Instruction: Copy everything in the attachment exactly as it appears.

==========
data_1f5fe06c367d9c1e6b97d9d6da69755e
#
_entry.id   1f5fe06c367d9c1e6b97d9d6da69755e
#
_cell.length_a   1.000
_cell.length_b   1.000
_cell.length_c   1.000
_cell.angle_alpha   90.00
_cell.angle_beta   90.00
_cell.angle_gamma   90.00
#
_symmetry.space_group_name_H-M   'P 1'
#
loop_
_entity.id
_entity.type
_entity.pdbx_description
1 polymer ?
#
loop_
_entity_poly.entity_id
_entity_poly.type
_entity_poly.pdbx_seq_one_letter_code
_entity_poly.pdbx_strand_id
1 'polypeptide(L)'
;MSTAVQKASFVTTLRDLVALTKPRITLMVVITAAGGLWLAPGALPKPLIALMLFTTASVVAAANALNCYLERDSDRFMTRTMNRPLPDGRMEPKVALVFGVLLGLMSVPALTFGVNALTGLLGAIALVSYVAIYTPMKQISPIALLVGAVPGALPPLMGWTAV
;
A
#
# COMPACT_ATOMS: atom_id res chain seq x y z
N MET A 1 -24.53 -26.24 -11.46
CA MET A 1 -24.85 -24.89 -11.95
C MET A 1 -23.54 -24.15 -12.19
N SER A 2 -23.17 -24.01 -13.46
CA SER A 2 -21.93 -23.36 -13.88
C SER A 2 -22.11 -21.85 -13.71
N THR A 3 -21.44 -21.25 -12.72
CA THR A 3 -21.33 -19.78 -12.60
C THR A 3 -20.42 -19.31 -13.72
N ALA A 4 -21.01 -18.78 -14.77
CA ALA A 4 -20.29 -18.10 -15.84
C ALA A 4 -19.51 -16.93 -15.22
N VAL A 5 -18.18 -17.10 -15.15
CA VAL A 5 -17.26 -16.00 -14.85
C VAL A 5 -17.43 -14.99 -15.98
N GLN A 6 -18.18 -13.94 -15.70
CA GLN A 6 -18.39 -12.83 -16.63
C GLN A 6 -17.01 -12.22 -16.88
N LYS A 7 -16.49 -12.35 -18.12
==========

data_1f5fe06c367d9c1e6b97d9d6da69755e
#
_entry.id   1f5fe06c367d9c1e6b97d9d6da69755e
#
_cell.length_a   1.000
_cell.length_b   1.000
_cell.length_c   1.000
_cell.angle_alpha   90.00
_cell.angle_beta   90.00
_cell.angle_gamma   90.00
#
_symmetry.space_group_name_H-M   'P 1'
#
loop_
_entity.id
_entity.type
_entity.pdbx_description
1 polymer ?
#
loop_
_entity_poly.entity_id
_entity_poly.type
_entity_poly.pdbx_seq_one_letter_code
_entity_poly.pdbx_strand_id
1 'polypeptide(L)'
;MSTAVQKASFVTTLRDLVALTKPRITLMVVITAAGGLWLAPGALPKPLIALMLFTTASVVAAANALNCYLERDSDRFMTRTMNRPLPDGRMEPKVALVFGVLLGLMSVPALTFGVNALTGLLGAIALVSYVAIYTPMKQISPIALLVGAVPGALPPLMGWTAV
;
A
#
# COMPACT_ATOMS: atom_id res chain seq x y z
N MET A 1 -24.53 -26.24 -11.46
CA MET A 1 -24.85 -24.89 -11.95
C MET A 1 -23.54 -24.15 -12.19
N SER A 2 -23.17 -24.01 -13.46
CA SER A 2 -21.93 -23.36 -13.88
C SER A 2 -22.11 -21.85 -13.71
N THR A 3 -21.44 -21.25 -12.72
CA THR A 3 -21.33 -19.78 -12.60
C THR A 3 -20.42 -19.31 -13.72
N ALA A 4 -21.01 -18.78 -14.77
CA ALA A 4 -20.29 -18.10 -15.84
C ALA A 4 -19.51 -16.93 -15.22
N VAL A 5 -18.18 -17.10 -15.15
CA VAL A 5 -17.26 -16.00 -14.85
C VAL A 5 -17.43 -14.99 -15.98
N GLN A 6 -18.18 -13.94 -15.70
CA GLN A 6 -18.39 -12.83 -16.63
C GLN A 6 -17.01 -12.22 -16.88
N LYS A 7 -16.49 -12.35 -18.12